The current hospital is a 1700-bed tertiary care medical center in southern Taiwan and receives various types of patients. In 2019, the patient proportion of internal medicine versus surgery was 34.3% vs. 26.5%, respectively. The hospital has instigated strategies in response to the COVID-19 pandemic (
      • Chang Y.T.
      • Lin C.Y.
      • Tsai M.J.
      • Hung C.T.
      • Hsu C.W.
      • Lu P.L.
      • et al.
      Infection control measures of a Taiwanese hospital to confront the COVID-19 pandemic.
      ). From January 2020, it emphasized personal protection, including hand hygiene and mask wearing. The hospital authority established an epidemic prevention and response team and held daily conferences to augment the function of the hospital infection control center. Practices of restricting visitor numbers, stopping non-emergency medical services such as elective surgery and general health examination services, setting up a triage station outside the hospital building, and reducing ICU visitor numbers and duration were implemented. The routine measures of clinical care were not changed, including the nurse to patient ratios, time allowed for sterilizing environments and disinfection methods after patient discharge. The above strategies aimed to reduce the cross-contact that leads to COVID-19 transmission may also reduce the chance of MDRO transmission.
      For the total inpatient days, there was a slight decrease in 2020 but no statistical difference (92.6% and 91.0%, p = 0.361 and p = 0.222 for 2018 and 2019, respectively); however, there was a significant decrease in pediatric ordinary ward and surgical ICU. This may be attributed to temporarily stopping non-emergency medical services and the widespread fear of COVID-19, especially for the patients. Because there is a significant portion of MDRO in the surgical ICU (
      • Jia X.Q.
      • Pang F.
      • Chen J.Z.
      • Jiang L.X.
      Prevalence and clinical distribution of multidrug-resistant bacteria (3537 isolates) in a tertiary Chinese hospital (January 2012-December 2013).
      ) this may affect the incidence of MDRO as compared with other pathogens during this period.
      During the SARS outbreak in Hong Kong in 2003, an increase in MRSA was noticed in an ICU when gloves and gowns were worn all the time (
      • Yap F.H.
      • Gomersall C.D.
      • Fung K.S.
      • Ho P.L.
      • Ho O.M.
      • Lam P.K.
      • et al.
      Increase in methicillin-resistant Staphylococcus aureus acquisition rate and change in pathogen pattern associated with an outbreak of severe acute respiratory syndrome.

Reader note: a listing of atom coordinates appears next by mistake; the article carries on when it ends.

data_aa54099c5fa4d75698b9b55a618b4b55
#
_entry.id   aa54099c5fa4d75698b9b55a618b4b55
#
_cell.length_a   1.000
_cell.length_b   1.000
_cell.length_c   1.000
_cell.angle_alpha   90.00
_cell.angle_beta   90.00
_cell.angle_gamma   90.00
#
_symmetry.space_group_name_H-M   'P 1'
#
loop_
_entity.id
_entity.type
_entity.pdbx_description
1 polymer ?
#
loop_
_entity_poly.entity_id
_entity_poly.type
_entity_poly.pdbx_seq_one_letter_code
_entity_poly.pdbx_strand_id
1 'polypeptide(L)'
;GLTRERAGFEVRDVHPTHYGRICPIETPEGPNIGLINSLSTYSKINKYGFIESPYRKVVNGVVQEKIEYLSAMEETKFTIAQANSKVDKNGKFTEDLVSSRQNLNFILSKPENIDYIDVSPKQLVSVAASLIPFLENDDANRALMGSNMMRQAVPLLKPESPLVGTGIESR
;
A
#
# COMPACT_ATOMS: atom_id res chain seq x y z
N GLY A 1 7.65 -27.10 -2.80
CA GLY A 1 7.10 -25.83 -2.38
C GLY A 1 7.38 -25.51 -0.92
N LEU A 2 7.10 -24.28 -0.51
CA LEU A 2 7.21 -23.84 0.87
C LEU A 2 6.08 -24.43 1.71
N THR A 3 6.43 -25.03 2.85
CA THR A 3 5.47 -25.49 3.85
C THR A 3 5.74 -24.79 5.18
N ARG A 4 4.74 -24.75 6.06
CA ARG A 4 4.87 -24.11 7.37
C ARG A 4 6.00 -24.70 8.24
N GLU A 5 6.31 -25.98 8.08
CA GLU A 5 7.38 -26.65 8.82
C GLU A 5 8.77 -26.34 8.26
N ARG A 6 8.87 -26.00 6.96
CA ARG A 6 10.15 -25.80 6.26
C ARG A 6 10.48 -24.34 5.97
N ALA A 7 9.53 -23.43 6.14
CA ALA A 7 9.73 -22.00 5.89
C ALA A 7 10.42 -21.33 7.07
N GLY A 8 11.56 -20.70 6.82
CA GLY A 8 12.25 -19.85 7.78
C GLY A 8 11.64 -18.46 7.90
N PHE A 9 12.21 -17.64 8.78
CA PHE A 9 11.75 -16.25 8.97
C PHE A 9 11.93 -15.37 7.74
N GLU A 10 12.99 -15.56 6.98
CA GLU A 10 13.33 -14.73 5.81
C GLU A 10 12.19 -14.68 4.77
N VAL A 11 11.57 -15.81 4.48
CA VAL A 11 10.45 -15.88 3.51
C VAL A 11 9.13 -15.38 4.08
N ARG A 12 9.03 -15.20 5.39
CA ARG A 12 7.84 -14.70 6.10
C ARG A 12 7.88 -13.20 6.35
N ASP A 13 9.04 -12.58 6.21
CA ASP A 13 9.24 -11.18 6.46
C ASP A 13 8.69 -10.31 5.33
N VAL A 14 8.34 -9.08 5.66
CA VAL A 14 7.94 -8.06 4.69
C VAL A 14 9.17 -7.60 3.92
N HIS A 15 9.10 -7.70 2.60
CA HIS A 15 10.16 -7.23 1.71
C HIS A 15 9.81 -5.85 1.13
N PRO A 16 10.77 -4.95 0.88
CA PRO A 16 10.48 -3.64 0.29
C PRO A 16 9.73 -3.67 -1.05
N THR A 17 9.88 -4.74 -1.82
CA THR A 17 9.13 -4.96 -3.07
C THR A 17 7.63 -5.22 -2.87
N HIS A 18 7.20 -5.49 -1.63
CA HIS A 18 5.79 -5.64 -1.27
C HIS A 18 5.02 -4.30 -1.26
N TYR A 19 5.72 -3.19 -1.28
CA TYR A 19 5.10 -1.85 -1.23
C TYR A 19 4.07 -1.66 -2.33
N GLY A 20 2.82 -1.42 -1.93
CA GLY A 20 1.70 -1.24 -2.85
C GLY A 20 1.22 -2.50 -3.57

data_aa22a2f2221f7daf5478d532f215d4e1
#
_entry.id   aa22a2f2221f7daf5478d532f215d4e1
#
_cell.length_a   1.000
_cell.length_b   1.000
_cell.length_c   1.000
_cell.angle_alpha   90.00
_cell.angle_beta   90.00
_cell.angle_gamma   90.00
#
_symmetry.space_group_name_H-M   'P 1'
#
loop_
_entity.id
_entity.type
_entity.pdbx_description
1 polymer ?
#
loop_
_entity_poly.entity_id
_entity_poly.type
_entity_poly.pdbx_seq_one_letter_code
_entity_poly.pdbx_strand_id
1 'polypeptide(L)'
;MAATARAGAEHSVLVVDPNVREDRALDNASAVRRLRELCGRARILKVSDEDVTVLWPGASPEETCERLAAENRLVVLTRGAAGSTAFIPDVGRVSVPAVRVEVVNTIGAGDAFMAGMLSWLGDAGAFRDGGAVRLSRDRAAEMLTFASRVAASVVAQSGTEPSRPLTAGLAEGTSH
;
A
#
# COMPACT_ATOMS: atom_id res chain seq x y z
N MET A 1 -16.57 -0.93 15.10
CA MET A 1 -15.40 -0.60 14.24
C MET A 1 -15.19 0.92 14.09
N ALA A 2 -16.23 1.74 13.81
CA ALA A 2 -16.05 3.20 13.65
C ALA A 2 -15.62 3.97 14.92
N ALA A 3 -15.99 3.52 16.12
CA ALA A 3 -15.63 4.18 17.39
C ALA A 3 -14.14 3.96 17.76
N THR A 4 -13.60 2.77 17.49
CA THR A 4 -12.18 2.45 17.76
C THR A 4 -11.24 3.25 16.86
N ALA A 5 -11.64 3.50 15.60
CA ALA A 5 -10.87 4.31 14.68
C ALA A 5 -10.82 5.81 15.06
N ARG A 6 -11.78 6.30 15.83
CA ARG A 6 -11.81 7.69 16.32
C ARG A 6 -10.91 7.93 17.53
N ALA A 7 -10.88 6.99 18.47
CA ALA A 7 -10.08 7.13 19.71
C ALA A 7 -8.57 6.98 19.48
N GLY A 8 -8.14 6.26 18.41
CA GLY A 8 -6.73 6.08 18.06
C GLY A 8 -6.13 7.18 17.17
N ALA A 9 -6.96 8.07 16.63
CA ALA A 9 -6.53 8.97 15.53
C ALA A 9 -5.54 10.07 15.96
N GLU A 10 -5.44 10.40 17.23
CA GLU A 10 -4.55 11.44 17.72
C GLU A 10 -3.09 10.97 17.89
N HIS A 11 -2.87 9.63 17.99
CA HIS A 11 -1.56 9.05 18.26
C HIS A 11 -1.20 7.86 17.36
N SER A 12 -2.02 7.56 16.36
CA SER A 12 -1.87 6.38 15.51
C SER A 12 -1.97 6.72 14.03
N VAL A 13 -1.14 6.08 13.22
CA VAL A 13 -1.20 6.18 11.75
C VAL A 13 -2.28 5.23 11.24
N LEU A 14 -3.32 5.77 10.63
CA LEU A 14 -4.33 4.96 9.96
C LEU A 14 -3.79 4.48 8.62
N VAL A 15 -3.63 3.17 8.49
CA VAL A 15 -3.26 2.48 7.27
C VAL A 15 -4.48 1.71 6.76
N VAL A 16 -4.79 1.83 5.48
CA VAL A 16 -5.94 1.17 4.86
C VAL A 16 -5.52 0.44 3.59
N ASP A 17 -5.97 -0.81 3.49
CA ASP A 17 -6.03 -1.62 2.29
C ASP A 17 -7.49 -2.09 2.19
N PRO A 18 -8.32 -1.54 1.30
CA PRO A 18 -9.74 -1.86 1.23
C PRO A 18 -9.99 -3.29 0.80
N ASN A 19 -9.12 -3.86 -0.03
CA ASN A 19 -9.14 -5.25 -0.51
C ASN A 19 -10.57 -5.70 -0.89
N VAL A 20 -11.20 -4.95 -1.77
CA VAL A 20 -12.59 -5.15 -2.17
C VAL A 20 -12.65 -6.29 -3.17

). MRSA colonization or infection decreased when the mandatory infection control education program was executed (
      • Lee T.C.
      • Moore C.
      • Raboud J.M.
      • Muller K.P.
      • Green K.
      • Tong A.
      • et al.
      Impact of a mandatory infection control education program on nosocomial acquisition of methicillin-resistant Staphylococcus aureus.
      ). The change in prevalence of MDRO varied between hospitals as different infection control measures were applied during the pandemic. During the COVID-19 crisis, most people have been hyper-aware, especially healthcare workers, about hand hygiene and other infection control activities. Cole and Barnard proposed that COVID-19 has increased the awareness of basic infection control measures and subsequently reduced the incidence of MRDO HAIs (
      • Cole J.
      • Barnard E.
      The impact of the COVID-19 pandemic on healthcare acquired infections with multidrug resistant organisms.
      ,
      • Roshan R.
      • Feroz A.S.
      • Rafique Z.
      • Virani N.
      Rigorous hand hygiene practices among health care workers reduce hospital-associated infections during the COVID-19 pandemic.
      ). The increased consumption of hand sanitizers reflected improved hand hygiene practices. In contrast to hand sanitizers, the consumption of hand soap did not differ from previous years, which may have been due to hand hygiene in hospitals being performed by the dry clean method via alcohol. The effect of strict prevention measures on HAI in such environments was interesting; nevertheless, there was no obvious change over the years in the overall IR of HAI. During the COVID-19 pandemic, non-emergency hospitalizations and elective surgery admissions have significantly decreased. On the other hand, inpatients’ medical conditions during the same period were generally more severe and had more comorbidities that required medical care. Severely ill patients may have been more vulnerable to infection, and this may partially explain the lack of significant change in HAI rate, whereas respiratory and hand hygiene were enhanced.
      The incidence density of MDRO, especially CRAB and VRE, was significantly decreased in 2020. The reduction was inversely correlated with hand sanitizing using alcohol or other disease control resource consumption. Infections with CRAB and VRE, two of the most difficult-to-eradicate pathogens, seemed effectively controlled under these strict measures. The incidence of MDRO may be related to antibiotic selective pressure (
      • Hsueh P.R.
      • Chen W.H.
      • Luh K.T.
      Relationships between antimicrobial use and antimicrobial resistance in Gram-negative bacteria causing nosocomial infections from 1991–2003 at a university hospital in Taiwan.
      ). Because there was no large-scale outbreak in Taiwan, and the rapid diagnosis of COVID-19 by polymerase chain reaction (PCR) testing, overuse of other antibiotics and carbapenem did not occur. The DID of glycopeptide increased but VRE incidence did not, whereas the enhanced prevention measures were successful for COVID-19 prevention.
      This study had some limitations such as small sample size, short study period and the inclusion of only one medical center; therefore, more data from hospitals worldwide are required to corroborate these findings. In conclusion, a collateral benefit from COVID-19 prevention measures on the incidence of MDRO was observed in a hospital in Taiwan where the incidence of COVID-19 was low.

      Funding

      This research did not receive any specific grant from funding agencies in the public, commercial or not-for-profit sectors.

      Declaration of interest

      There is no any conflicts of interest.

      Ethics

      This study did not use any animal or human subjects, and Institutional Review Board (IRB) approval had been obtained. IRB number: KMUHIRB-E(I)-20200196.

      Acknowledgments

      We would like to thank the staff from the Division of Medical Statistics and Bioinformatics, the Department of Medical Research, Kaohsiung Medical University Hospital, and Kaohsiung Medical University for their assistance in this study.